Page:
Indeed, the age of the partisan now brings about new legal norms. The terrorist, a partisan par excellence, alters the political landscape. Unlike the regular soldier, the terrorist can hold an entire nation hostage through the fear he induces. The old norms of the liberal state give way to the security state that is designed to combat it, even if the new security state still pays lip service to the old liberal ideals. Yet this liberal hybrid security state, which operates according to the old rules of policing and conventional military operations, is insufficient and antiquated. Even if technology is deployed to identify and monitor enemies, the state still deploys uniformed police and soldiers to deal with the threat. These bungled attempts to counter the partisan through increasingly illiberal measures which have been adopted by the liberal states only serve to further de-legitimize their own ideology and bolster the power of their opponents, who can point to its fundamental hypocrisy. The United States launched two conventional wars in response to a terrorist attack, only to see its forces bogged down and harassed by unconventional partisan warfare. Instead of creating its own partisan to battle the partisan it ideologically opposed, the United States simply increased its military-industrial complex within the confines of the liberal state and conventional warfare. Conventional nations have yet to recognize the political and military transformation which was brought about by the age of the technological partisan.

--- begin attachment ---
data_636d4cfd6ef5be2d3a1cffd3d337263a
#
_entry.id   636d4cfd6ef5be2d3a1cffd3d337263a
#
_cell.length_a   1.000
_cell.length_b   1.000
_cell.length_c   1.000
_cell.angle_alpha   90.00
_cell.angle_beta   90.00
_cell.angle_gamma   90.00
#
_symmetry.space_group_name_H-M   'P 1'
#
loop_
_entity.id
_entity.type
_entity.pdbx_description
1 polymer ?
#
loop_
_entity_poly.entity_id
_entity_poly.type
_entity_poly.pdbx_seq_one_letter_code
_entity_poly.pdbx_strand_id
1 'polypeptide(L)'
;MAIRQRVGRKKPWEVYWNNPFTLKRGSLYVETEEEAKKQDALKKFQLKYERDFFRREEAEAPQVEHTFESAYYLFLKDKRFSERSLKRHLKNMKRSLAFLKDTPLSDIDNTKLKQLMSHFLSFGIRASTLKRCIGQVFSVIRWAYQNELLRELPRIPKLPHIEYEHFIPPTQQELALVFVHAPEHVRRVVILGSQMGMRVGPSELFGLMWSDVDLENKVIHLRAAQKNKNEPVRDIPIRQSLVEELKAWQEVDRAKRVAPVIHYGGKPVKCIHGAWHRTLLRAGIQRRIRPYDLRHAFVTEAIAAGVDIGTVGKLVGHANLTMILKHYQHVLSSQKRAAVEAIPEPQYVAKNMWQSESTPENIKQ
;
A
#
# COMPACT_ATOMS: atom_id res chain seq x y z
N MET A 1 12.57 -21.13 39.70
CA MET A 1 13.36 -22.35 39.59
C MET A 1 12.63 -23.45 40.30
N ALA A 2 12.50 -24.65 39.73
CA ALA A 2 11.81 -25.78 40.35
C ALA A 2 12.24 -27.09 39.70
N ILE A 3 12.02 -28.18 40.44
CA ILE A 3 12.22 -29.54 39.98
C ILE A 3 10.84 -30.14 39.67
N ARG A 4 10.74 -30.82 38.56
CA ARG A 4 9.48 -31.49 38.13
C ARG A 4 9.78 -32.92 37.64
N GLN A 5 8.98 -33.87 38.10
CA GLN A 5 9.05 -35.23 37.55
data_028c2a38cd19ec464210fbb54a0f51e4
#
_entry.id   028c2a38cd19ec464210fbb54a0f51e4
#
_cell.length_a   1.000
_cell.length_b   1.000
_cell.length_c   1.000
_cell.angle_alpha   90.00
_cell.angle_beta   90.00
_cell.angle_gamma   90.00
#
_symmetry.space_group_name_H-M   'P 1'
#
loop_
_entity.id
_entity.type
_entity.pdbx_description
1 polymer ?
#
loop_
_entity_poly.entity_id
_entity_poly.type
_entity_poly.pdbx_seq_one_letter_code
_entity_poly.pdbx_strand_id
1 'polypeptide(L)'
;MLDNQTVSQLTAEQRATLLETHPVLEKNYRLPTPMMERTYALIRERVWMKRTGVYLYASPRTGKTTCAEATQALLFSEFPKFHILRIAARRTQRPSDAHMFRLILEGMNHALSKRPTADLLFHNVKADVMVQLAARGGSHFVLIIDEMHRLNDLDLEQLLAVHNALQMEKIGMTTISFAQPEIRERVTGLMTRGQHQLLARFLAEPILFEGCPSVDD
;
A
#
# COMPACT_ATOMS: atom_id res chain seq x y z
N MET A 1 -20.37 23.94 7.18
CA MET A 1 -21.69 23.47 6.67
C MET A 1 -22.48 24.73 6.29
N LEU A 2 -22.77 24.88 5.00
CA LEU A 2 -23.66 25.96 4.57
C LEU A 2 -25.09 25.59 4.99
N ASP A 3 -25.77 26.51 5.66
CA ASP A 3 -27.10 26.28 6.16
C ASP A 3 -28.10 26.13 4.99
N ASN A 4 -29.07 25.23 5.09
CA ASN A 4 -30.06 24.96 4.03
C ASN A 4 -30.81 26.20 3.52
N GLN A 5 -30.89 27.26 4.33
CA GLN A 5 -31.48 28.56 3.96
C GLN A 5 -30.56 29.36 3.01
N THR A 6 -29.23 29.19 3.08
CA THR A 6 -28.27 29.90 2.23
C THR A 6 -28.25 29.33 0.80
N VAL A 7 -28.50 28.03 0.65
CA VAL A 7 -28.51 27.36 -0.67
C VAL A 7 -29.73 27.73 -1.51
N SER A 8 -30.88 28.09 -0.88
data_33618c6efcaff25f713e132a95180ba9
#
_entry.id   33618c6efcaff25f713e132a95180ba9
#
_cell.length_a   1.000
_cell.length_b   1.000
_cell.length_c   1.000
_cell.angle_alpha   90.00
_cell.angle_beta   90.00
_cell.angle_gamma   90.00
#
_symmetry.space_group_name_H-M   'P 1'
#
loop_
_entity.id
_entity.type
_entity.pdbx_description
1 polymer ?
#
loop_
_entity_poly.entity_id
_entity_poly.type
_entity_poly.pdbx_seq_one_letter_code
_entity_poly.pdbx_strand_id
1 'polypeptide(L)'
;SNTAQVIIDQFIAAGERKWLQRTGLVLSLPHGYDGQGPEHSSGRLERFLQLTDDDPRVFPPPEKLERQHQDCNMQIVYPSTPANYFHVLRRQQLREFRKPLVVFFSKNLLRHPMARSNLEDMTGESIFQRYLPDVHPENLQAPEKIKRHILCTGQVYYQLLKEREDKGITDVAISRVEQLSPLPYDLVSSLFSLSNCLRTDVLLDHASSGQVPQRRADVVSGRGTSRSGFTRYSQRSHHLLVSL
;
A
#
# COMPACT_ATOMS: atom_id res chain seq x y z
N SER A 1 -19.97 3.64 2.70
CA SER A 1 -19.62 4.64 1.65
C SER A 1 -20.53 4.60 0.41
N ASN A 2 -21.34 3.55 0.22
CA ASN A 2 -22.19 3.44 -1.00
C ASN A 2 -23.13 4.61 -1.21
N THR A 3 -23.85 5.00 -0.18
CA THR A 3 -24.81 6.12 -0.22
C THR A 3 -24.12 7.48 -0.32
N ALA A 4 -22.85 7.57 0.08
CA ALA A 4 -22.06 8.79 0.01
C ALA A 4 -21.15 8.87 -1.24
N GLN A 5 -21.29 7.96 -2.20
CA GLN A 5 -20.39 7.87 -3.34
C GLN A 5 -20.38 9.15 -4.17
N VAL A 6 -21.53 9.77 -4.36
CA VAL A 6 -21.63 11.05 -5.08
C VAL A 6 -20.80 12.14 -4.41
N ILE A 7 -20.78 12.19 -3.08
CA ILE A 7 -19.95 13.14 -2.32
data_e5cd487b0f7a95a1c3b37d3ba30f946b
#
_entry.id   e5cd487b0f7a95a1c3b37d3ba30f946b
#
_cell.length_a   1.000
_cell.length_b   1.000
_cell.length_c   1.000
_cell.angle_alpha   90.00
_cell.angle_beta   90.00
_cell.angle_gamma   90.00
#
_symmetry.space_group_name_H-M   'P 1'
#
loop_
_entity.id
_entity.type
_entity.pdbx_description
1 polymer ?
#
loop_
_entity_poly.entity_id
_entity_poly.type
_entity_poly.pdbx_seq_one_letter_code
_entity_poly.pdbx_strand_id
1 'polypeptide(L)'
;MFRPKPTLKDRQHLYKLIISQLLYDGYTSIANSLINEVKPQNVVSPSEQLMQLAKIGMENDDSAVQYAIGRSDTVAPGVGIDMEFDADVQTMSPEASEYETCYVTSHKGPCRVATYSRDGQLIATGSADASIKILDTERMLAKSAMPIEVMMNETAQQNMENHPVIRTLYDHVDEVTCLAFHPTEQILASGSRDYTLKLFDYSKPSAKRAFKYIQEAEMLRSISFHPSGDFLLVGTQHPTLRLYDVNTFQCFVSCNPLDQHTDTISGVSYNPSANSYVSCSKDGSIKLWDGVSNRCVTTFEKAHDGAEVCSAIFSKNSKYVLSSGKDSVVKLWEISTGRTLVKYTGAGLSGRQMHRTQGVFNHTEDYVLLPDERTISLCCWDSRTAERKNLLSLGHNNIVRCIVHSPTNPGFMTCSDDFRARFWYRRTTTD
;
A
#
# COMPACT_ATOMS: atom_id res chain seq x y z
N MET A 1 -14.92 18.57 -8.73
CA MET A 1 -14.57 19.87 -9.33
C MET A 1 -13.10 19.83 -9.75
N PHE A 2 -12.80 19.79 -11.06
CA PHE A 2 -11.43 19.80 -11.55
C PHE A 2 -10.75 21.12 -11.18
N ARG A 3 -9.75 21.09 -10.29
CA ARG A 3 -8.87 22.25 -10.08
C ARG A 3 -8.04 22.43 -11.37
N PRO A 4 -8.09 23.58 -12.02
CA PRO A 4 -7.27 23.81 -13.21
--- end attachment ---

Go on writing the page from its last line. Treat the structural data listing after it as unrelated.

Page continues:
Technology changes the nature of the political consideration of the world itself. In the past, we spoke of land appropriation and sea appropriation, where the great powers seized control of regions of land and sea. Today, with the Heideggerian technological Enframing of the world, the world is reduced to a network of infrastructures for the extraction and use of natural resources. The new order of the world, a new nomos to utilize a term beloved by Schmitt, must arise. The new paradigm of political struggle will be the struggle for the control of this global network of technology. Where we once spoke of land and sea appropriation,we will now speak of network appropriation. Here we can talk of hijacking and the sabotage of transportation, and the hacking of computer networks, as well as attacks on satellites, oil pipelines, and shipping lanes. In this world, the partisan will be the agent of the state who seizes control of a rival’s technological network. Indeed, we can consider the partisan himself as a part of this technological network, since he is plugged into the technological system and has no function outside of it. The controllers of the state in the technological era can wire him funds and information, and he can be resupplied across vast distances via globalised shipping lanes. Outside of the network, he is stripped of power; he is nothing more than an isolated fighter behind enemy lines whose destruction is seemingly assured. The operation of the partisan must take on the networked character of the ethos of this age. The partisan operates in concert with all his comrades, each partisan being a node in the network of a coordinated assault against the enemy. As military operations take on the character of the network, so does the state.